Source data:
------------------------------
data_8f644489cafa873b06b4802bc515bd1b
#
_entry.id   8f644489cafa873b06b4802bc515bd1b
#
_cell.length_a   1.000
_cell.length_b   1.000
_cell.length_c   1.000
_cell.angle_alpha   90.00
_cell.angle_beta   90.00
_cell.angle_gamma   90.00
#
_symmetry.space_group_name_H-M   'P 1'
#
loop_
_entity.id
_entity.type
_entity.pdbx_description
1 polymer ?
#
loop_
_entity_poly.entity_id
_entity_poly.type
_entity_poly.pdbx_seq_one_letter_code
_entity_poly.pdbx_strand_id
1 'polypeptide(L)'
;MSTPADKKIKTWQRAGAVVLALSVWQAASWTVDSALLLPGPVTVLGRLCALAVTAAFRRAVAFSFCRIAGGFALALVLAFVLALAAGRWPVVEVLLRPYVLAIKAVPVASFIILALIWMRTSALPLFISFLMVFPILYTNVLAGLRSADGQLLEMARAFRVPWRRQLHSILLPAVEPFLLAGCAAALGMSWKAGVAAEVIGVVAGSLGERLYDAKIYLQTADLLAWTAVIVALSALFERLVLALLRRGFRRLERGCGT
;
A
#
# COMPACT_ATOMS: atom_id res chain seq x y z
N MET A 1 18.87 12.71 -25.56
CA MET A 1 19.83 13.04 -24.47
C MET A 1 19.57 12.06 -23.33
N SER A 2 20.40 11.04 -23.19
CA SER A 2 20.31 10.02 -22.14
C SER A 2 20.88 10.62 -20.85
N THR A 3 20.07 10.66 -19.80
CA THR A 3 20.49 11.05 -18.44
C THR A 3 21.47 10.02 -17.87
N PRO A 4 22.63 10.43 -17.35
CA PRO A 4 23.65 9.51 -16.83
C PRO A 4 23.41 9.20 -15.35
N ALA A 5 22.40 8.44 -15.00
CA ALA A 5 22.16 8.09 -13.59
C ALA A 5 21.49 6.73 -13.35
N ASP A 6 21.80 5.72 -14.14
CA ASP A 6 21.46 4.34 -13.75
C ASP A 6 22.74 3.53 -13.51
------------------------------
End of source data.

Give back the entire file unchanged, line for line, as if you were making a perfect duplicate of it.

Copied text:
data_8f644489cafa873b06b4802bc515bd1b
#
_entry.id   8f644489cafa873b06b4802bc515bd1b
#
_cell.length_a   1.000
_cell.length_b   1.000
_cell.length_c   1.000
_cell.angle_alpha   90.00
_cell.angle_beta   90.00
_cell.angle_gamma   90.00
#
_symmetry.space_group_name_H-M   'P 1'
#
loop_
_entity.id
_entity.type
_entity.pdbx_description
1 polymer ?
#
loop_
_entity_poly.entity_id
_entity_poly.type
_entity_poly.pdbx_seq_one_letter_code
_entity_poly.pdbx_strand_id
1 'polypeptide(L)'
;MSTPADKKIKTWQRAGAVVLALSVWQAASWTVDSALLLPGPVTVLGRLCALAVTAAFRRAVAFSFCRIAGGFALALVLAFVLALAAGRWPVVEVLLRPYVLAIKAVPVASFIILALIWMRTSALPLFISFLMVFPILYTNVLAGLRSADGQLLEMARAFRVPWRRQLHSILLPAVEPFLLAGCAAALGMSWKAGVAAEVIGVVAGSLGERLYDAKIYLQTADLLAWTAVIVALSALFERLVLALLRRGFRRLERGCGT
;
A
#
# COMPACT_ATOMS: atom_id res chain seq x y z
N MET A 1 18.87 12.71 -25.56
CA MET A 1 19.83 13.04 -24.47
C MET A 1 19.57 12.06 -23.33
N SER A 2 20.40 11.04 -23.19
CA SER A 2 20.31 10.02 -22.14
C SER A 2 20.88 10.62 -20.85
N THR A 3 20.07 10.66 -19.80
CA THR A 3 20.49 11.05 -18.44
C THR A 3 21.47 10.02 -17.87
N PRO A 4 22.63 10.43 -17.35
CA PRO A 4 23.65 9.51 -16.83
C PRO A 4 23.41 9.20 -15.35
N ALA A 5 22.40 8.44 -15.00
CA ALA A 5 22.16 8.09 -13.59
C ALA A 5 21.49 6.73 -13.35
N ASP A 6 21.80 5.72 -14.14
CA ASP A 6 21.46 4.34 -13.75
C ASP A 6 22.74 3.53 -13.51